Ever tried. Ever failed. No matter. Try again. Fail again. Fail better.
I climbed up a tree to think. My son caught me sitting there, snapped this picture of me. I didn’t have time to smile or pose. This is just me looking like me. I think I look weary. Or vulnerable. Or something. This picture surprises me. That facial expression is not the one I imagine myself having. But there it is.
This is where I am, struggling through the Unexpected Truth of this suddenly heavy Lent. It’s humbling. I thought I was going all-out in a flashy show of devout fervor. No meat, no alcohol, no rap. And God i all: aw, that’s cute, EE, you’re giving up your favorite rap station for Lent? How about this? How about I ask you to give up something big? Like, say, your house?
B-b-but GOD! That’s NOT the Lent I prepared for! That’s not the Lent I want!
I want a Lent that I can control. I want a Lent that doesn’t require real sacrifice, just symbolic sacrifice. I don’t want a painful Lent. I want an easy Lent.
Ah, but this Lent. This is the Lent I need.
Fasting shows–with glaring accuracy–my weakness, my neediness. Where did that harsh tone of voice come from? Why am I so snappy at the children? Then again, why am I surprised at myself? Isn’t being surprised by my weaknesses a sign of pride?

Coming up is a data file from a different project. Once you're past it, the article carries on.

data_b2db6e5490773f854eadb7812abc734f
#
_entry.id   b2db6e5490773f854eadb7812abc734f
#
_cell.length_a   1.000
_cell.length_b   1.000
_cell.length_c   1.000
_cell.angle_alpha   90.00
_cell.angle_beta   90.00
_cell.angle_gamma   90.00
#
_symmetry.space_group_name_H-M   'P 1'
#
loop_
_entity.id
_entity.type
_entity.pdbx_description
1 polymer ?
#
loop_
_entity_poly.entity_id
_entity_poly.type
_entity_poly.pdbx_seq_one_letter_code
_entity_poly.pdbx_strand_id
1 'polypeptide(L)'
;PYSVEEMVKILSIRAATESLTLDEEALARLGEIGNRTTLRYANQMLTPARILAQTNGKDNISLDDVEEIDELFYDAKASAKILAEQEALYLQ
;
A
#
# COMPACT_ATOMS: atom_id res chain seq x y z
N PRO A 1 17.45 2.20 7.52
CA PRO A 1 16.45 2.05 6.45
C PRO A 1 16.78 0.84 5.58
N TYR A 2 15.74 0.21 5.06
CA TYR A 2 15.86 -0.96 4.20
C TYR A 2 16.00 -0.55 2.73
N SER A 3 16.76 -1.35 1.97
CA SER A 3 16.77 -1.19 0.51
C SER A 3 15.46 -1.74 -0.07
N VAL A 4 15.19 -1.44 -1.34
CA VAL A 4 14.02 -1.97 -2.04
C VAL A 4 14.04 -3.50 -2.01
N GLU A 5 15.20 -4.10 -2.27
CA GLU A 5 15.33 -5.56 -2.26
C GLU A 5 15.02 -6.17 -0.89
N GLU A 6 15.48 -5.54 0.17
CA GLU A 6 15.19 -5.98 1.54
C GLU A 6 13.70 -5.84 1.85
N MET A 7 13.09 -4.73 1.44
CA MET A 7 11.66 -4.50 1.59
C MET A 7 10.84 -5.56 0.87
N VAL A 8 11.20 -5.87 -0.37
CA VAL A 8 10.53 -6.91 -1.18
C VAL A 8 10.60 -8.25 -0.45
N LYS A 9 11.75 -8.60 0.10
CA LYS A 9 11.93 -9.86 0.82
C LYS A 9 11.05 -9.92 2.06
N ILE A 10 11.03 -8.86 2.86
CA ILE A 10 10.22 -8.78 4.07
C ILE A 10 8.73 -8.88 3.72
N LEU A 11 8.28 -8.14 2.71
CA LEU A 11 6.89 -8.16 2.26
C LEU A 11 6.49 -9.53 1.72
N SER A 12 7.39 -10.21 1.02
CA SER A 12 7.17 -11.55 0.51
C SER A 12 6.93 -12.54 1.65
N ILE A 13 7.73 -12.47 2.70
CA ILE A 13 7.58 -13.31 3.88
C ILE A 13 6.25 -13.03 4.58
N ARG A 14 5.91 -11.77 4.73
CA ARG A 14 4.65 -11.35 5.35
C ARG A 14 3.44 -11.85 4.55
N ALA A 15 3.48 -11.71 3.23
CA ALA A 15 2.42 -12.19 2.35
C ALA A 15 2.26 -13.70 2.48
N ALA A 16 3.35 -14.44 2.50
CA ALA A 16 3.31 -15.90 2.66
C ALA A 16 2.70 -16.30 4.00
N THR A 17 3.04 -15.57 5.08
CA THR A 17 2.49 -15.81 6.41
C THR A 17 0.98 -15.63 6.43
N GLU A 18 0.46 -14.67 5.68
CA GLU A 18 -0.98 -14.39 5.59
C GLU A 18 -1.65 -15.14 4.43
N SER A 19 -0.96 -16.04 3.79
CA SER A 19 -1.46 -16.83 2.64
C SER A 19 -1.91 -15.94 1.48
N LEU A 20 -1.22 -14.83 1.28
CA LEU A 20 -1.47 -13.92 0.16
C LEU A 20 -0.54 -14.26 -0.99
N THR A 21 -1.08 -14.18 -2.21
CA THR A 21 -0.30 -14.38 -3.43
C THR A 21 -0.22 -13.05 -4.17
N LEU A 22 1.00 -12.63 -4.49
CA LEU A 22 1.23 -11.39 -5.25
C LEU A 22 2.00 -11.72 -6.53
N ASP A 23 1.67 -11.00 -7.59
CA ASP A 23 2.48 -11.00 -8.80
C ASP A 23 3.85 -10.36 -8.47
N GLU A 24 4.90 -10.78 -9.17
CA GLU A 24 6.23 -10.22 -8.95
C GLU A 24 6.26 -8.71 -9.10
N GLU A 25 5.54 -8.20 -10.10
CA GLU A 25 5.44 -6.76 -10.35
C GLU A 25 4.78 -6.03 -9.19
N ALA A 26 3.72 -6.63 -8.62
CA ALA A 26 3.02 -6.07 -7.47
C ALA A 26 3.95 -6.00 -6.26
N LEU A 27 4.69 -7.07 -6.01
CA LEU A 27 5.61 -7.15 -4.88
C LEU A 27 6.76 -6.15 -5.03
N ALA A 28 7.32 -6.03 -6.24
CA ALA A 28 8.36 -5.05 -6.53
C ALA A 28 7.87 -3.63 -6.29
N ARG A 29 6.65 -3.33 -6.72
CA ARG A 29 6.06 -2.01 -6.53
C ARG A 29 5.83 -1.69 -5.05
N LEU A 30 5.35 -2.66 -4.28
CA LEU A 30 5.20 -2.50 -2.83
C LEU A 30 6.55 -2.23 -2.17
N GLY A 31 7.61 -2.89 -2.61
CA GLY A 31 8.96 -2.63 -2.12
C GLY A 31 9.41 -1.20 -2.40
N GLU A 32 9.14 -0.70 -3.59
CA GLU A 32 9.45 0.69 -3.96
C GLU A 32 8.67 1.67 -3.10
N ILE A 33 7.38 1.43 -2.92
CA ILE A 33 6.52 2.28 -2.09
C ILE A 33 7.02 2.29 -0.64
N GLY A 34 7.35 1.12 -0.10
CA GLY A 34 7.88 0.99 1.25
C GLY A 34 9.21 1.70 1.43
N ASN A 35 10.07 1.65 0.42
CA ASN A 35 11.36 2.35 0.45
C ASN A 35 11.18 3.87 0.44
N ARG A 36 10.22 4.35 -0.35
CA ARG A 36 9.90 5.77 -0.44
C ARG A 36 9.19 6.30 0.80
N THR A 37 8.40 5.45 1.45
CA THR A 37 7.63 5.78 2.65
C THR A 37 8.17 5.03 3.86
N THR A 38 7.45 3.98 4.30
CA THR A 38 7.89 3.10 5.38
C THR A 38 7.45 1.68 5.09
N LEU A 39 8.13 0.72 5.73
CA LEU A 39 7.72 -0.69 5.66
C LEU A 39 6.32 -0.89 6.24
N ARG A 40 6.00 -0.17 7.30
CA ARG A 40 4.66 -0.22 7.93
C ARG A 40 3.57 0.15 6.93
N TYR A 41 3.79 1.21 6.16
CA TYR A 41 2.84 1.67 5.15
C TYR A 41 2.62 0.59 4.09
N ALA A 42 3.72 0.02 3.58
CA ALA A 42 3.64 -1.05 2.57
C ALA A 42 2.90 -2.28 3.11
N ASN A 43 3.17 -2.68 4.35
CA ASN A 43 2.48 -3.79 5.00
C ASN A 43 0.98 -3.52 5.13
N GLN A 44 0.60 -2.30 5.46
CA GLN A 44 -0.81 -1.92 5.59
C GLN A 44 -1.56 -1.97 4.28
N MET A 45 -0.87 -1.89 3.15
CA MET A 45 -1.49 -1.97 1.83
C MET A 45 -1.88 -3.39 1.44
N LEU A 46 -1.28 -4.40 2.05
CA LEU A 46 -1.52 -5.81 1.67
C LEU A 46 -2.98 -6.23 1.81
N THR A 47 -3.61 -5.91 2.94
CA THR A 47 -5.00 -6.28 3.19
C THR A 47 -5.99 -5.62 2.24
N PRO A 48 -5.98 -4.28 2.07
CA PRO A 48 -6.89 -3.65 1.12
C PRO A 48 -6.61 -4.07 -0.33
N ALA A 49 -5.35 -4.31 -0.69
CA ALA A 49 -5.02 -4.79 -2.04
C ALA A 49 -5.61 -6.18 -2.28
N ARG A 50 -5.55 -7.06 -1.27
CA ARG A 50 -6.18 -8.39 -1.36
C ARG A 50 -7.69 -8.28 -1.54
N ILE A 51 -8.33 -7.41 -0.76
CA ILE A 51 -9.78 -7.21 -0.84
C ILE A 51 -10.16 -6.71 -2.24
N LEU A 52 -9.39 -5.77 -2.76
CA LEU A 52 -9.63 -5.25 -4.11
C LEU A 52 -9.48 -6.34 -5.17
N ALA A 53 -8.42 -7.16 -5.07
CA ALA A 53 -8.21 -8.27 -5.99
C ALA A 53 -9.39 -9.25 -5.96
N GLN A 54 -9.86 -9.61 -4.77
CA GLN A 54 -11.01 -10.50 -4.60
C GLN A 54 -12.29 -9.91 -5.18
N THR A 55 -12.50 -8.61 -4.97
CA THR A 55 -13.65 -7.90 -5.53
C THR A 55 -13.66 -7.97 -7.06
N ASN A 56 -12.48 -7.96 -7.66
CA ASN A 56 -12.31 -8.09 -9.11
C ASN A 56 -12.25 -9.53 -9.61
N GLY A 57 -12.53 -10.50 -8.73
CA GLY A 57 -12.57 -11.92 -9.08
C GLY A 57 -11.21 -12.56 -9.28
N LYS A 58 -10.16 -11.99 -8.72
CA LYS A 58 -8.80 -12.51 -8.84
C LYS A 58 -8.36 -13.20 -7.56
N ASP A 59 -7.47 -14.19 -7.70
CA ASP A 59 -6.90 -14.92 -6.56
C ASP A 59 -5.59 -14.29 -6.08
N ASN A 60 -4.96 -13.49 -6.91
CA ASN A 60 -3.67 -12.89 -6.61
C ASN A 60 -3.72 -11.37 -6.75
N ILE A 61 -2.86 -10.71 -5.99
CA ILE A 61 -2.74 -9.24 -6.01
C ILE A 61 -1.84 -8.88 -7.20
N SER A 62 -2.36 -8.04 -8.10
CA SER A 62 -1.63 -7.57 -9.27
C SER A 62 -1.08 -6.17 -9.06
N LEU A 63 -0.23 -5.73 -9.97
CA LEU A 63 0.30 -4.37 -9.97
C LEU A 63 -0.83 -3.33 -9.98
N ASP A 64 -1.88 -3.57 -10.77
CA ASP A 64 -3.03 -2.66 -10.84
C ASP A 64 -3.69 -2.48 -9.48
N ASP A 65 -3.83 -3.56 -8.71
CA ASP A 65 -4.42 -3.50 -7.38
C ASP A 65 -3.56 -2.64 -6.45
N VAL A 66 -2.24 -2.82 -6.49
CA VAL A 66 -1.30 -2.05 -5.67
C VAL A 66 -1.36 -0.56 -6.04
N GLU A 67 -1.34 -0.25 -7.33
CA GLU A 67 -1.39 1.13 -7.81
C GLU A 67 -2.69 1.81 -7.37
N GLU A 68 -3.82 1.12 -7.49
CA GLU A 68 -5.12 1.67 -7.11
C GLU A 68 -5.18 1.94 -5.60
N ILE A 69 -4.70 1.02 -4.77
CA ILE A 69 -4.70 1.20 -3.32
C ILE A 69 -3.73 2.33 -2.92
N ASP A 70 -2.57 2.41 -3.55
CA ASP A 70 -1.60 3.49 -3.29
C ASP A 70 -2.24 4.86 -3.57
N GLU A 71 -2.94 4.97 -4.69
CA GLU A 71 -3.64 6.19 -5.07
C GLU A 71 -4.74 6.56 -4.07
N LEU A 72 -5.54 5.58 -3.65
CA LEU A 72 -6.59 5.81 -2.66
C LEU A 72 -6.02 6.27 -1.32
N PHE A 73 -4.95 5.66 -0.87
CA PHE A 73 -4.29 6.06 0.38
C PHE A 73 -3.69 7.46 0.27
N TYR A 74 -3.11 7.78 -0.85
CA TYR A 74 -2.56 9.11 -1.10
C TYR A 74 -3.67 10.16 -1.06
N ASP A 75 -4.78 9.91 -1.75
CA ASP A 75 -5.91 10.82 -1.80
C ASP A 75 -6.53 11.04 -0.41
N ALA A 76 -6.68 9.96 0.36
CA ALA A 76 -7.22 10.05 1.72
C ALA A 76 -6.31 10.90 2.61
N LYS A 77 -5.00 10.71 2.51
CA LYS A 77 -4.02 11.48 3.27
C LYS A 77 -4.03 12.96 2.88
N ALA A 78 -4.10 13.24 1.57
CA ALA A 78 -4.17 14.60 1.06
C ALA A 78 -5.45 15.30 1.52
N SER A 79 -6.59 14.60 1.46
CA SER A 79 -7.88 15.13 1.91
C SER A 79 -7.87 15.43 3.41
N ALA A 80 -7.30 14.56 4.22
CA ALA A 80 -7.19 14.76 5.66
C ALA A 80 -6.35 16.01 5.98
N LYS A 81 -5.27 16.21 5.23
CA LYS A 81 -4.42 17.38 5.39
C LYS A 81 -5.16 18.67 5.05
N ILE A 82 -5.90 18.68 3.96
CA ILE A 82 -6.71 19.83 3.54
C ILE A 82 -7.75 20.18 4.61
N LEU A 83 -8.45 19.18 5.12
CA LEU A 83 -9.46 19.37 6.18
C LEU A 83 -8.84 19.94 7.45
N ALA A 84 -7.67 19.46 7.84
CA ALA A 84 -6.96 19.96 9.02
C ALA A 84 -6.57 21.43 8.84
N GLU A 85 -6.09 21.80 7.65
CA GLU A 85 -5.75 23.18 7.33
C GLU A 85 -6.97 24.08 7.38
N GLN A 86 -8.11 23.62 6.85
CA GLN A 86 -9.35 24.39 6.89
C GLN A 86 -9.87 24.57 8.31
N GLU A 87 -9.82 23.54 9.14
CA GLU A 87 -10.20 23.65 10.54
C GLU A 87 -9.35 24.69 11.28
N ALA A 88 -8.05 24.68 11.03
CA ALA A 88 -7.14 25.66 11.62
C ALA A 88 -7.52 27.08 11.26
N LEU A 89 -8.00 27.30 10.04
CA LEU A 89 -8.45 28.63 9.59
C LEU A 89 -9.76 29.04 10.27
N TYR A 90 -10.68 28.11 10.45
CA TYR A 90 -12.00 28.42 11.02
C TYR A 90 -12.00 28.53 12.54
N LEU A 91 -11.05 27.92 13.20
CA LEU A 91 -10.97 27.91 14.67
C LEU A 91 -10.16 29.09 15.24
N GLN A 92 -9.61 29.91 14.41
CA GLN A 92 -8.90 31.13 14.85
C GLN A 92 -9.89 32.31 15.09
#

This Lent, it’s like my son snapping a picture of me–no time to pose. No time to smile. It’s just me in all my rawness, in my unvarnished weakness.
Yet, I am grateful. I need to see myself clearly. This is what Lent does.
I’ve found myself gasping out little aspirations of thanks for everyday things. Thank you, God, for this doctor’s appointment. Jasiel’s fever was at 103.5. She screamed every time she urinated. Thank you, God, for these antibiotics.
As soon as I said those thanks, a pocket of expansiveness opened up inside me. A thought. What glorious abundance it is to have health insurance, to have the privilege of taking my daughter to the doctor.
Thank you, God, for this clean bathroom at the doctor’s office.
Gratitude is the insulation against the cold winds of despair. I’m clinging to that insulation now.
I woke up with a tear-stained pillow the other night. I was crying because I don’t want to leave my home.
Thank you, God, for the gift of having lived here.
The other morning I wept because I thought: “Now that we don’t own our home, we’ll never be able to adopt an orphan.” They don’t let renters adopt babies, do they? Only successful people who own homes with wide lawns of freshly mowed grass. It’s always been part of my lifelong dream–adopt an orphan.
Thank you, God, for a heart open to children.
Maybe it sounds odd to thank God for my own heart. Well, it is a gift–is it not?–to have a mother’s heart that only longs to love and love and love? Yes, it’s a gift. So, I thank Him for it.
I was frustrated last week because I was supposed to meet up with a friend. I so wanted to see her. I so needed that break. But my daughter was sick and needed my sole attention and care. I texted my friend my apologies, tried to wrangle my schedule and make our meetup happen. She texted back: This is life, friend.
Thank you, God, for friends who seek me out. Thank you for the interruptions of life.
Sometimes I think I deserve a well-planned life. One with backup plans and contingency plans and no interruptions.
I am failing at Lent right now. But I’m failing forward. This Lent is teaching me things I never knew.